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Bahaar Chawla, William Swain, Brenda L Bohnsack; Retinoic acid is required for maintenance of adult zebrafish ocular and craniofacial structures. Invest. Ophthalmol. Vis. Sci. 201657(12):.
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© 2017 Association for Research in Vision and Ophthalmology.
Retinoic acid (RA),the bioactive metabolite of vitamin A, is critical for retinal function and is also a well-established regulator of eye and craniofacial development. However, it is unknown whether RA is also required for the maintenance of post-embryonic craniofacial structures. In these studies, we use zebrafish to elucidate the role of RA in the adult eye and cranial bones.
Adult zebrafish (1-2 yr old) were exposed to the pan-aldehyde inhibitor, 4-diethylaminobenzaldehyde (DEAB, 10uM) to inhibit RA synthesis, all-trans RA (100nM), or dimethylsulfoxide (DMSO) control for 5 days. Optokinetic reflex (OKR) was used as assessment of functional vision pre- and post-treatment. Fish were sacrificed and craniofacial and ocular structures were analyzed using TUNEL assay and phosphohistone-3 immunostaining.
Exogenous treatment with DEAB or RA showed significant changes in adult zebrafish vision and craniofacial structures. DEAB treatment resulted in inconsistent tracking during OKR testing and poor visual function. Decreased RA (DEAB treatment) also resulted in a prognathic mandible that correlated with both increased proliferation in Meckels cartilage and a unique apoptotic pattern in the mandible. Exogenous RA treatment resulted in complete lack of tracking during OKR testing and no visual function. RA treatment also caused a decreased in head size and increased transparency of the skull that was due to significantly increased apoptosis throughout the craniofacial region.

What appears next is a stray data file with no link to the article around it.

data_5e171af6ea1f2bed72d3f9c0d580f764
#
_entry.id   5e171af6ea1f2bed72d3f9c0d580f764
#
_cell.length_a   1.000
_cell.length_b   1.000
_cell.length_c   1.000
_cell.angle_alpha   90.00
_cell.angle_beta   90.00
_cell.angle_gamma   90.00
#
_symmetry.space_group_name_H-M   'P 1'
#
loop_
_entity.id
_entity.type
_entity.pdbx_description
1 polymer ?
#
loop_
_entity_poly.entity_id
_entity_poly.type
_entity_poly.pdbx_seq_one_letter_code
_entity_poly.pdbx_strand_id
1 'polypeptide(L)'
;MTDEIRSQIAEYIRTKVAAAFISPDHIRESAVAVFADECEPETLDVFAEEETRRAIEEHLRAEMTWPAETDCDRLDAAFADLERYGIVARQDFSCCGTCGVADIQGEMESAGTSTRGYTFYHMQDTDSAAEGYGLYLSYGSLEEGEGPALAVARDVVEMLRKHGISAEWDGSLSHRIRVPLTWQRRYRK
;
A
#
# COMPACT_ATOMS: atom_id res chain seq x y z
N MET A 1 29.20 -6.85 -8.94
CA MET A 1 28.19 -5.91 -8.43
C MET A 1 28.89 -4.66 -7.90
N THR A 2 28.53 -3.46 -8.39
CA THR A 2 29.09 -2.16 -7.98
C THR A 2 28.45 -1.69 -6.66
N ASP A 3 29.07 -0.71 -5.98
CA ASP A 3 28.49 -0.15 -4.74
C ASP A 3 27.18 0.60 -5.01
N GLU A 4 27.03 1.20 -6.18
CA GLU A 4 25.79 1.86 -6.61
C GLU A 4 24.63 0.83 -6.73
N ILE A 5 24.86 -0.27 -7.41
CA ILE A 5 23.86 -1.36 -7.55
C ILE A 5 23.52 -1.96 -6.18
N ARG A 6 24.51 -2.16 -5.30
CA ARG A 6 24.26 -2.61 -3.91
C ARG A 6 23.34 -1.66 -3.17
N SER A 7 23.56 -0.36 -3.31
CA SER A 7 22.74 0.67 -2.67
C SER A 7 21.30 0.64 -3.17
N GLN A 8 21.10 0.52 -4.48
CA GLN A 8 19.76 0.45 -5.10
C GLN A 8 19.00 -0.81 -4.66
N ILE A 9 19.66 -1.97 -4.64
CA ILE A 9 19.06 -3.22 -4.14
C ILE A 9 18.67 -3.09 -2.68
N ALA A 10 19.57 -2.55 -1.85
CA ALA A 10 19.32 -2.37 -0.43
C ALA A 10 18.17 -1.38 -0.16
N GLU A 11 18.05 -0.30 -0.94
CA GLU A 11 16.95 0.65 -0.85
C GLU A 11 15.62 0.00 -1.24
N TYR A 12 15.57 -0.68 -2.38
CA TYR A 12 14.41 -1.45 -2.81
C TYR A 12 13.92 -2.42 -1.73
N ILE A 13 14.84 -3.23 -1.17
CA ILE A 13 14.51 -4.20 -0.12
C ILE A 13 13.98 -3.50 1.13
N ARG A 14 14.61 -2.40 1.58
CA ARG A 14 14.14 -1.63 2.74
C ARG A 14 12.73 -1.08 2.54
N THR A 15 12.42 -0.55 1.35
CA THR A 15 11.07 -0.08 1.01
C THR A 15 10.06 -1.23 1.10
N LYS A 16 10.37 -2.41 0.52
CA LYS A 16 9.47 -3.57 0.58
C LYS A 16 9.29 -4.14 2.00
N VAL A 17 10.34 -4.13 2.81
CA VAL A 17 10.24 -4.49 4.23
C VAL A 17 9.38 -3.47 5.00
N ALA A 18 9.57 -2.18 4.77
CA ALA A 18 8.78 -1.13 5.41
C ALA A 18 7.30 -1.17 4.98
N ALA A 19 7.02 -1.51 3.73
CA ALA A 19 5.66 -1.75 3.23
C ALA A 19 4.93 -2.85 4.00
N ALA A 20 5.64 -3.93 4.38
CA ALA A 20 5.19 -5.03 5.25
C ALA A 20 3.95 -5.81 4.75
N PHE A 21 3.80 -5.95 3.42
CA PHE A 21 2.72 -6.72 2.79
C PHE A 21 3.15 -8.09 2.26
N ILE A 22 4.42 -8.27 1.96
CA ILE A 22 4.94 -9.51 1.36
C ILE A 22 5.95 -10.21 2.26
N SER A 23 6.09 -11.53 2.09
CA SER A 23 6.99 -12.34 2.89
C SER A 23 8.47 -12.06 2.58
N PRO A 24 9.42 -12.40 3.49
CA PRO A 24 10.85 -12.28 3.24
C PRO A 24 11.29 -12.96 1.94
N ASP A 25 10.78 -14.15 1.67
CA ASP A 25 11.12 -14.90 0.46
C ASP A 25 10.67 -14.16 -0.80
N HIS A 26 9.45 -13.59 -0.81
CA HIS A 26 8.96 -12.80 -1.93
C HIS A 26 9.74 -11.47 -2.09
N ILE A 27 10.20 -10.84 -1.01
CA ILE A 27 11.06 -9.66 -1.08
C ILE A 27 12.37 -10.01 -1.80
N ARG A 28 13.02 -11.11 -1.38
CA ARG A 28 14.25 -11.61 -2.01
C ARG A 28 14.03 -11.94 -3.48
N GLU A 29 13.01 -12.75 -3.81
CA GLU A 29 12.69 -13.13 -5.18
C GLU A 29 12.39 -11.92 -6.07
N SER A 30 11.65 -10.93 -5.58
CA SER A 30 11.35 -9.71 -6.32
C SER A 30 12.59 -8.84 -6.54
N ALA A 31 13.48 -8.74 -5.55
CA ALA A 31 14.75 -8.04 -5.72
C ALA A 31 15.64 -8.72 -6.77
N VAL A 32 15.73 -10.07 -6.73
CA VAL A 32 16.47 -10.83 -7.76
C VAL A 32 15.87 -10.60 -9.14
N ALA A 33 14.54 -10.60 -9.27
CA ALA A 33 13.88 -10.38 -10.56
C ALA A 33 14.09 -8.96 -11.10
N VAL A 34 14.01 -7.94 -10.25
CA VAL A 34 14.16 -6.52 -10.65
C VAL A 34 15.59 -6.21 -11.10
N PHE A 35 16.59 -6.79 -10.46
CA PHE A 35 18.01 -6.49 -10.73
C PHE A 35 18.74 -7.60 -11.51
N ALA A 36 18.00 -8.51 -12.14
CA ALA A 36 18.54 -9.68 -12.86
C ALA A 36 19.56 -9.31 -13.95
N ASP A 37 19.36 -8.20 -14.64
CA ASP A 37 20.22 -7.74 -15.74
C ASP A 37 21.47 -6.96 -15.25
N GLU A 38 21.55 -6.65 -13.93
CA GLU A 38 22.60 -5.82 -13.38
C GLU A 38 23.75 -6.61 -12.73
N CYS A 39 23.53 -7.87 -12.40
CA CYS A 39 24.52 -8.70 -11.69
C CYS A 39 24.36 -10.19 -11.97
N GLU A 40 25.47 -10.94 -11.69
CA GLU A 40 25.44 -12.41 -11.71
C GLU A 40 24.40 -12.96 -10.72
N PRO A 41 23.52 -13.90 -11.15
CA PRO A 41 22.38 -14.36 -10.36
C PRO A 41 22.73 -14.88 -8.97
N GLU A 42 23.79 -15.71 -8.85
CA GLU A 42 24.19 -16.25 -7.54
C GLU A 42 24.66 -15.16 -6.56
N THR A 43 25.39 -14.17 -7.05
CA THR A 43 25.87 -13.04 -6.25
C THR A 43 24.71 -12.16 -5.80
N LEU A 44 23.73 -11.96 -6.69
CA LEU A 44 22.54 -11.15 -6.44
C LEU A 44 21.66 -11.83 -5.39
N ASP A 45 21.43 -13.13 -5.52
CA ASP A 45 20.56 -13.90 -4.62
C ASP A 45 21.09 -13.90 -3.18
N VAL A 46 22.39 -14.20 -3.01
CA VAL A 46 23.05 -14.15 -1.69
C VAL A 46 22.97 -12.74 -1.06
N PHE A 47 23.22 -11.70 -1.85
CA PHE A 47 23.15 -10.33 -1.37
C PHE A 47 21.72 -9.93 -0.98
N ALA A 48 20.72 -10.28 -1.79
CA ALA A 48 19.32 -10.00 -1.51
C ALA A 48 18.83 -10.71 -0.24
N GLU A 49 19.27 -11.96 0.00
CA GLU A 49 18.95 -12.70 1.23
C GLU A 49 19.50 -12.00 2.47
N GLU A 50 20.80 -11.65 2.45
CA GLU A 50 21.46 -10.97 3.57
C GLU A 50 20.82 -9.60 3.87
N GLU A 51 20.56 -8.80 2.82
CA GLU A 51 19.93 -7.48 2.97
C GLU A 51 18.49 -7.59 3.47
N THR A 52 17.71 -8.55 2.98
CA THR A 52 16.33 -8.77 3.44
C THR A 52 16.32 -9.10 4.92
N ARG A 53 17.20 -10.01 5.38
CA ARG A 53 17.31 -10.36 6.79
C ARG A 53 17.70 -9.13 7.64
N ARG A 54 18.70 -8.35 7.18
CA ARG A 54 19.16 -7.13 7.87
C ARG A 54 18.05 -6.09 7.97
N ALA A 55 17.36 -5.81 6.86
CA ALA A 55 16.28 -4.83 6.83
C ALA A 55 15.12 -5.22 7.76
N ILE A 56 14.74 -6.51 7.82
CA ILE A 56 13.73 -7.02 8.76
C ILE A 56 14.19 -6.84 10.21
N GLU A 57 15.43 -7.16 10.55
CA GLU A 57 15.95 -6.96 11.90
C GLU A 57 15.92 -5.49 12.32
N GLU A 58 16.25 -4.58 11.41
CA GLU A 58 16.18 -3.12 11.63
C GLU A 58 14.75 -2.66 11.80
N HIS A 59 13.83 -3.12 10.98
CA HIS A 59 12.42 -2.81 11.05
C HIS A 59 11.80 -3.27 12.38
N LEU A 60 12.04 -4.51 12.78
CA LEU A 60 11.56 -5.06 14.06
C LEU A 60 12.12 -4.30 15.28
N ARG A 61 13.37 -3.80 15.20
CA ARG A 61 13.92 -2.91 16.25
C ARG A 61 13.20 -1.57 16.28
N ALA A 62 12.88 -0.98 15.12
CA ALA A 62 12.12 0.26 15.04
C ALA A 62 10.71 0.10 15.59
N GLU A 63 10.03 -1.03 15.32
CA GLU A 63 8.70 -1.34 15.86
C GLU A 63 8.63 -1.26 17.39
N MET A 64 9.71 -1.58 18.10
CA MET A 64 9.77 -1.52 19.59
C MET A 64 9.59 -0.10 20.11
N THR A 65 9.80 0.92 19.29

Tight control of RA levels was required for the maintenance of adult zebrafish craniofacial structures. Both increased and decreased RA levels disrupted retinal function indicating that proper regulation of RA synthesis and degradation in the eye is key for visual function. RA also regulated post-embryonic skull and jaw morphology through the control of cell survival and proliferation. This suggests that RA could be used as a local target in the treatment of disfiguring craniofacial anomalies and diseases.
This is an abstract that was submitted for the 2016 ARVO Annual Meeting, held in Seattle, Wash., May 1-5, 2016.
Figure 1. Tight regulation of RA was required for maintenance of craniofacial structures. DEAB (B) caused loss of ocular volume (arrow) and prognathic mandible (double arrow) compared to pre-treatment (A) and control (E,F). RA treatment (D) resulted in decreased cranial volume with increased translucency (star).
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